Happy Trails, everyone.  And, give those Senior Equine buddies an extra hug from me.

Tuesday, March 1, 2016

Setting My Horse Up For Success

"When the horse understands what you want, he will do what that is, right up to the limit of his physical capacity and sometimes well beyond it."  

Bill Dorrance, True Horsemanship Through Feel

Everything happens for a reason, and in its right time.  Last night, at the end of my terrible day, a book arrived in the mail, True Horsemanship Through Feel, (A BIG thank you to Grey Horse Matters), and I started reading it this morning.  The first two pages gave me instant psychic relief.  What do I mean by that?  There was a stress over me since yesterday that could not find relief...until I read a few pages of that Dorrance wisdom.  

The very first chapter talks about feeldirect and indirect.  Direct Feel is when you're attached to them by rope and halter or saddle, whereas indirect feel is when the horse is free, but near you, such as in a turnout.  It also talks about the foundations of feel and the importance of time with your horse in order to learn or get that feel.  All of it was a validation that I'm on the right path--mistakes and all.  How can I learn feel if I don't sometimes screw it all up and get knocked down a few pegs and sent scrambling to the drawing board?

The quote at the top of the page today sums up where my work with Beautiful went bad yesterday--

And, how I set her up for failure.

If  you read yesterday's post, The Terrible, Horrible, No Good, Very Bad EXTRA Day, you know that things went really well--almost perfect, I thought--when I had the direct feel with Beautiful Girl, but when I released her, she didn't want to hang out or join up.  She would let me approach her to halter, but she didn't seem happy about it.  I would push her away and try again--looking for a softness.  I didn't get it. I left her in the arena and went to work...frustrated and disappointed.

But I was told a long time ago by my farrier, who was also a cowboy and trainer, to never hold a grudge against a horse.  He told me that after I'd had a really bad day with Cowboy.  In fact, during my flexion work with Cowboy, he had stiffened up and taken a kick at me...a warning kick.  This was about 13 or 14 years ago.  I had put Cowboy back and I was about ready to cry.  I didn't even like Cowboy at that moment.  In my mind, I was done with him.  But Joe--my farrier--ran into me and asked me what was wrong, and he told me that wisdom that his father had told him, and I really believed what he said...gave Cowboy another try the next day.  Dear Lord, what if I hadn't?  I would have missed out on the best relationship I've ever had with a horse.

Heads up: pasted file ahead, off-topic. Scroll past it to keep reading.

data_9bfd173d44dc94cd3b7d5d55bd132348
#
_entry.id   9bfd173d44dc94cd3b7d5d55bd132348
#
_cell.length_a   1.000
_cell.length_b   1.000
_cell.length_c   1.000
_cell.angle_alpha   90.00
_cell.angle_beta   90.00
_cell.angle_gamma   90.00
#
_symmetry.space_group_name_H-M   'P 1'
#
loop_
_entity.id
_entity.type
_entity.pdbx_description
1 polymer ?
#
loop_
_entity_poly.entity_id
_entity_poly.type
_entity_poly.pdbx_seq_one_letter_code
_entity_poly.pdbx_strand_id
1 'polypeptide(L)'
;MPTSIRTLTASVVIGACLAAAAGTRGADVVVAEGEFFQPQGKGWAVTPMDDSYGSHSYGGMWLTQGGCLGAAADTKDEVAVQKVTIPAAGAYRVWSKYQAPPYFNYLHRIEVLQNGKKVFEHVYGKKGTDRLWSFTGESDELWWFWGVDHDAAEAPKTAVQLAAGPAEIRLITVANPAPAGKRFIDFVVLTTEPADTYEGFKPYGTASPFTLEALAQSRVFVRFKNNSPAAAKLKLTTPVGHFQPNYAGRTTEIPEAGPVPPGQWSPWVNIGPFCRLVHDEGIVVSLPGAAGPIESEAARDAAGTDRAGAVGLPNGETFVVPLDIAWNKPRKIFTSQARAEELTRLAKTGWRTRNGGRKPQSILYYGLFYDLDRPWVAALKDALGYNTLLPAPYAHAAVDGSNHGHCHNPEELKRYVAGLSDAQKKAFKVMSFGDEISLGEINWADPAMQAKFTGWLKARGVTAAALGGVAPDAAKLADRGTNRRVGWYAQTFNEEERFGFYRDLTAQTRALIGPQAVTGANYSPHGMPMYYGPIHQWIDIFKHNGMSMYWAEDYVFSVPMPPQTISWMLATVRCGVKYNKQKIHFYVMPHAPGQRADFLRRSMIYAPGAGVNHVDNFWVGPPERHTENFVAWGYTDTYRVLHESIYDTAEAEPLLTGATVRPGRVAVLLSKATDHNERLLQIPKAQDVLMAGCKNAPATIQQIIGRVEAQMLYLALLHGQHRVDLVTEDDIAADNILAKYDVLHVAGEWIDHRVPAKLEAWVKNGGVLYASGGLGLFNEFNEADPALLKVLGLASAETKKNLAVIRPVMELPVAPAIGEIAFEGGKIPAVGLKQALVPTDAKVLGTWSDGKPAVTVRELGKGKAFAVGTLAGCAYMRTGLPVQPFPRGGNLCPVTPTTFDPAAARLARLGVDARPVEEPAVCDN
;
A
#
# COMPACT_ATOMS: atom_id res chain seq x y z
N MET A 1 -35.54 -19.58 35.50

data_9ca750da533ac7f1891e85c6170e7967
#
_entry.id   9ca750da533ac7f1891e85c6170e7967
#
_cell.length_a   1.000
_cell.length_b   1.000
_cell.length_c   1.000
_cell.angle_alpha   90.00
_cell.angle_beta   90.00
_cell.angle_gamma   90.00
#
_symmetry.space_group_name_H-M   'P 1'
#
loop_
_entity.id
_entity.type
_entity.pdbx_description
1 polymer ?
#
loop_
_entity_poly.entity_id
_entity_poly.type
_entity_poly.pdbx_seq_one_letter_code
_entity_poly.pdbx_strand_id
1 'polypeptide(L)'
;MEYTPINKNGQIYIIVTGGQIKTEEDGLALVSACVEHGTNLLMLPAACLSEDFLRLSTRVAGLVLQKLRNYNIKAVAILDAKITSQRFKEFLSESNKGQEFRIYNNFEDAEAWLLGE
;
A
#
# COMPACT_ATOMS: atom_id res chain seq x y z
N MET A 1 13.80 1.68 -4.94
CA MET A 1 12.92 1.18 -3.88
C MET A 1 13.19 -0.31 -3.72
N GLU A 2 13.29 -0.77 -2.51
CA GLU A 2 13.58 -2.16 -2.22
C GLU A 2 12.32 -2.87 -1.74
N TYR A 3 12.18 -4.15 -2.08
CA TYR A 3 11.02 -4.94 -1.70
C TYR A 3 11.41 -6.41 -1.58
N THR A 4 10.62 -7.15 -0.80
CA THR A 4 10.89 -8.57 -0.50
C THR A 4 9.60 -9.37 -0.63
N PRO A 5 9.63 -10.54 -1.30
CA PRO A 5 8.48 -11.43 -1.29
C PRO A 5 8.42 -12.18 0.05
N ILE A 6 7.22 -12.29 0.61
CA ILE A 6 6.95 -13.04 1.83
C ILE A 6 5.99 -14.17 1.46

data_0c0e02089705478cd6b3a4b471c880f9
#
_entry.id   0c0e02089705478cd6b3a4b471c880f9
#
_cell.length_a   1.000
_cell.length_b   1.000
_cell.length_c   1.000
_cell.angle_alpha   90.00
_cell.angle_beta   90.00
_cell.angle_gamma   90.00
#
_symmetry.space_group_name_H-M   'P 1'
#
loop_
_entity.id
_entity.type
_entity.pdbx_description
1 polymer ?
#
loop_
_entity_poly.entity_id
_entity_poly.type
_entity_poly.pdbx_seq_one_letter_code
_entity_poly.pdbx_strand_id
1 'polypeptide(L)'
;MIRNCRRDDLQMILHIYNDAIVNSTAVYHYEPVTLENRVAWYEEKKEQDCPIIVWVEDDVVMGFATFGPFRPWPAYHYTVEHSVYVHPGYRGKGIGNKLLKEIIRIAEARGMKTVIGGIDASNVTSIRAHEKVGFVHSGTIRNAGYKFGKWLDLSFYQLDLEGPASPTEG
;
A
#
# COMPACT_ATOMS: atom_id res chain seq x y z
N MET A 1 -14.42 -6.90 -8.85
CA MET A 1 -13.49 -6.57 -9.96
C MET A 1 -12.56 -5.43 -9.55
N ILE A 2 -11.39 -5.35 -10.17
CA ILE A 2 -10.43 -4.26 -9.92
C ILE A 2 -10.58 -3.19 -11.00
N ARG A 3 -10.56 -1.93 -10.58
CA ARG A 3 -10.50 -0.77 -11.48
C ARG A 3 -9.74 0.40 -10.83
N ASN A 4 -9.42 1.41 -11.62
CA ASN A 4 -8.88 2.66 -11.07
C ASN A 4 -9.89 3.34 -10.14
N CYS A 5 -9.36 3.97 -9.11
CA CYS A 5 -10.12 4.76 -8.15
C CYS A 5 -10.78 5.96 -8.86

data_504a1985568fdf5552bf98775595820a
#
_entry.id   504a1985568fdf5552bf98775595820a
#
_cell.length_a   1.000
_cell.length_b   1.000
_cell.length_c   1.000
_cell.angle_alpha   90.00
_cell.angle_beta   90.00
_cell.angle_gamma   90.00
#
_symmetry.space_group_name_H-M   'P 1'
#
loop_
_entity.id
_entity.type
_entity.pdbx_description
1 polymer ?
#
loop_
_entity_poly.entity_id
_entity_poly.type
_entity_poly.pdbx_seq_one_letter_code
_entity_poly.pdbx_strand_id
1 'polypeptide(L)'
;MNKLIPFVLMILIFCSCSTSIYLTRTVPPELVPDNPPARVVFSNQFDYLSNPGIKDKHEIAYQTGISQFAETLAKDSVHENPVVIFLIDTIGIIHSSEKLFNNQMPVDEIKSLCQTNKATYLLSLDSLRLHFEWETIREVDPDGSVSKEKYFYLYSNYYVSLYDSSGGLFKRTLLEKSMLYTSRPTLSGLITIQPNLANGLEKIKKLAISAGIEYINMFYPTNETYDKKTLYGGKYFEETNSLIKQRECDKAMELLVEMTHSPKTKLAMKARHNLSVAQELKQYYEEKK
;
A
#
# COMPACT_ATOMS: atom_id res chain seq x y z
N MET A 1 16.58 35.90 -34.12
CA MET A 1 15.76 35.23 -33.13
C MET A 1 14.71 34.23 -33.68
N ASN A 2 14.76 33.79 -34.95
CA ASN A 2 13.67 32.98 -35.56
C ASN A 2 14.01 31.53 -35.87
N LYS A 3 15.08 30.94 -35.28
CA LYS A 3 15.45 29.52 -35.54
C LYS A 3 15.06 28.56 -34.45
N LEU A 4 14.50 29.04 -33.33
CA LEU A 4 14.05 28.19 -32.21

Last night, I thought it through and had an epiphany--I hadn't trained Beautiful for what I was asking of her--I had trained her for the exact opposite.  For seven years, I've taught her that when we're connected directly there is one set of rules, but when she is released it is her time and she is free to go back to the herd.  We weren't in with the herd yesterday, but she was across from them about 200 feet (indirect contact), and tuned in.  They were at the gate watching and directing her during At Liberty

Today I went out to show her that I didn't hold a grudge.  Oddly, she seemed to be telling me the same thing.  She came right up to me, put her head down for the halter, and stood sweetly at my side.  She walked with me, on a slack lead, to the arena.  We worked on having her stand away from me, and then me motioning her to come near.  She wanted to know what I was asking.  She wanted to understand.  

I don't want to set my horse up for failure.  I think Dorrance is right on, our horses want to do what's expected of them.  They want harmony in the relationship and in their lives as much as we do.  But they are horses and we are humans and communication--understanding--between us can be a challenge.

Oh, and Scarlett O'Hara was absolutely right--maybe she did get Rhett back!--"After all, tomorrow IS another day."

It certainly is.  The important thing is to do something--anything--just keep moving forward.